Lined Seahorse:


Seahorses are monogamous. The males incubate the eggs that are received from the female. Females do not play any parental care after mating. Fertilization and incubation of oocytes received from female takes place in a sac-like brood pouch located under the tail. Male brood pouches in seahorses are the most advanced among all syngnathid species, opening only through an anteromesial pore. The seahorse is sex role reversed. The males exhibit higher levels of behavior patterns and males have the two most overtly aggressive behaviors in courtship, such as tail wrestling and snapping with the snout. Sex role is not synonymous of parental care.


The main idea is that male seahorses have a brood pouch which protect, osmoregulate and aerate the eggs in compartments located in the placenta. After an appropriate period of courtship (sometimes lasting up to 9hrs) female seahorses deposit their eggs directly inside the male pouch using a tube-like ovipositor. This direct insertion into the male pouch ensures that no stray sperm can get to the eggs before the male in question can mix them with his own sperm. The fertilized eggs get embedded in the pouch wall and are bathed in a fluid that proves nutrients and oxygen, as well as carefully regulating salinity levels to make sure the embryos develop normally.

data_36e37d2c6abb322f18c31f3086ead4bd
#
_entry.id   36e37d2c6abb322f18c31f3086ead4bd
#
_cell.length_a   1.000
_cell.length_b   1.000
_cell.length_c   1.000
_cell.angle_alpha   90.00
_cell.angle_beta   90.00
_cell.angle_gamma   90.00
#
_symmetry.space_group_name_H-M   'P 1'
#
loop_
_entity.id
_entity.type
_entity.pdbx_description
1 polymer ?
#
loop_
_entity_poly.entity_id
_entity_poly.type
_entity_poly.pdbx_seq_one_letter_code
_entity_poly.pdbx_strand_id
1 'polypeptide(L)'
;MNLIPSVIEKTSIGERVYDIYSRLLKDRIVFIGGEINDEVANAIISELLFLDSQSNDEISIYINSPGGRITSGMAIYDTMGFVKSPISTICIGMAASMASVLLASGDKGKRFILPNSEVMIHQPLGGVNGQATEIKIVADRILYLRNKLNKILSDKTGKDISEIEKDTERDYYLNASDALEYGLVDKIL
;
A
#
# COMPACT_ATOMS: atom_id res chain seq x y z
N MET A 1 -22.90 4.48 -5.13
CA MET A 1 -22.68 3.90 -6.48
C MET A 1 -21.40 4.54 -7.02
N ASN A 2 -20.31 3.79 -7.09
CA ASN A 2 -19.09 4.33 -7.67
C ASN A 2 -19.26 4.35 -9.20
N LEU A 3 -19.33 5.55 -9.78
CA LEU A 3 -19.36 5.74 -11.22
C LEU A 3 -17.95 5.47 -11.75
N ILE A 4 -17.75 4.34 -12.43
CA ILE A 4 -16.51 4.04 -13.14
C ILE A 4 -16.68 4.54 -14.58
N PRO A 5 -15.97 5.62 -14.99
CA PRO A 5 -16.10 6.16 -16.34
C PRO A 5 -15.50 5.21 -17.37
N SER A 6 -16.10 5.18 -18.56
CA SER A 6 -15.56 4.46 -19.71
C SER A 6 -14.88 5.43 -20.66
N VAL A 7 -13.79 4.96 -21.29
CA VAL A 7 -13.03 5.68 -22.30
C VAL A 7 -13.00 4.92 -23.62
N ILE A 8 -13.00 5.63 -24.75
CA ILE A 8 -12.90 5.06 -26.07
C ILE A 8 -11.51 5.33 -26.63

The reproductive period of the lined seahorse, in Chesapeake Bay appeared to start in May and finish in October. Newborn seahorses are released by ejection from the brood pouch by body contortions and a pumping action of the pouch. The period of pregnancy may represent a high energetic cost for the male seahorse, which may reach extremes during the time they are giving birth. Fertility may vary depending on different habitats. Lockwood reported up to 1000 juveniles inside the brood pouch whereas Bohlke usually found 250-400 eggs. Gestation usually last only about two to three weeks. Then the males go into “labor”. The young emerge as little replicates of their parents and can feed and defend for themselves. In the wild there is a high mortality rate though, usually sometimes more than 90%.


Birthing Video